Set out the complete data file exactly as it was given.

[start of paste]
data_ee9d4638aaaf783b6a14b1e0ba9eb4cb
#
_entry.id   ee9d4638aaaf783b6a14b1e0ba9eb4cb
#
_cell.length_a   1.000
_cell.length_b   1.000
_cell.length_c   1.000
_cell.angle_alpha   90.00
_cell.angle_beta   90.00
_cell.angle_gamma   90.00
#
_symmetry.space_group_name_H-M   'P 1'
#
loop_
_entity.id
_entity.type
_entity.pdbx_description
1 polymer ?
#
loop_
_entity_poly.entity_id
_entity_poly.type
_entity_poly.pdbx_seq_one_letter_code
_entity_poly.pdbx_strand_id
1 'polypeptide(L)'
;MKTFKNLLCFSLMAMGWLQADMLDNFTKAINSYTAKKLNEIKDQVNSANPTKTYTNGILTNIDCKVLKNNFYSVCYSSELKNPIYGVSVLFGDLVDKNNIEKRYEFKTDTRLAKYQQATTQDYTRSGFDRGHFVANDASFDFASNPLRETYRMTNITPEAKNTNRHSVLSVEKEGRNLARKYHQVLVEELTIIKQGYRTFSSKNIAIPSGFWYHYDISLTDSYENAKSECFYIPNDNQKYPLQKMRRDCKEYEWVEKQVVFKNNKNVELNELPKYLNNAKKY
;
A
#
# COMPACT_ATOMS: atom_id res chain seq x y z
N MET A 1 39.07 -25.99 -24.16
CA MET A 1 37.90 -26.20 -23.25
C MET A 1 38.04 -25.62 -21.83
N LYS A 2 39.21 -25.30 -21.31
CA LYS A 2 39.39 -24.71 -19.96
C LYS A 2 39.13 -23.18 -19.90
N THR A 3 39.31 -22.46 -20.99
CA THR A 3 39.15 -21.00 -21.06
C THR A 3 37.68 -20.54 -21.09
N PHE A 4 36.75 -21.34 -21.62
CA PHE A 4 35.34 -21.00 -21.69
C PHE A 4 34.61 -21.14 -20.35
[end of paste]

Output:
data_ee9d4638aaaf783b6a14b1e0ba9eb4cb
#
_entry.id   ee9d4638aaaf783b6a14b1e0ba9eb4cb
#
_cell.length_a   1.000
_cell.length_b   1.000
_cell.length_c   1.000
_cell.angle_alpha   90.00
_cell.angle_beta   90.00
_cell.angle_gamma   90.00
#
_symmetry.space_group_name_H-M   'P 1'
#
loop_
_entity.id
_entity.type
_entity.pdbx_description
1 polymer ?
#
loop_
_entity_poly.entity_id
_entity_poly.type
_entity_poly.pdbx_seq_one_letter_code
_entity_poly.pdbx_strand_id
1 'polypeptide(L)'
;MKTFKNLLCFSLMAMGWLQADMLDNFTKAINSYTAKKLNEIKDQVNSANPTKTYTNGILTNIDCKVLKNNFYSVCYSSELKNPIYGVSVLFGDLVDKNNIEKRYEFKTDTRLAKYQQATTQDYTRSGFDRGHFVANDASFDFASNPLRETYRMTNITPEAKNTNRHSVLSVEKEGRNLARKYHQVLVEELTIIKQGYRTFSSKNIAIPSGFWYHYDISLTDSYENAKSECFYIPNDNQKYPLQKMRRDCKEYEWVEKQVVFKNNKNVELNELPKYLNNAKKY
;
A
#
# COMPACT_ATOMS: atom_id res chain seq x y z
N MET A 1 39.07 -25.99 -24.16
CA MET A 1 37.90 -26.20 -23.25
C MET A 1 38.04 -25.62 -21.83
N LYS A 2 39.21 -25.30 -21.31
CA LYS A 2 39.39 -24.71 -19.96
C LYS A 2 39.13 -23.18 -19.90
N THR A 3 39.31 -22.46 -20.99
CA THR A 3 39.15 -21.00 -21.06
C THR A 3 37.68 -20.54 -21.09
N PHE A 4 36.75 -21.34 -21.62
CA PHE A 4 35.34 -21.00 -21.69
C PHE A 4 34.61 -21.14 -20.35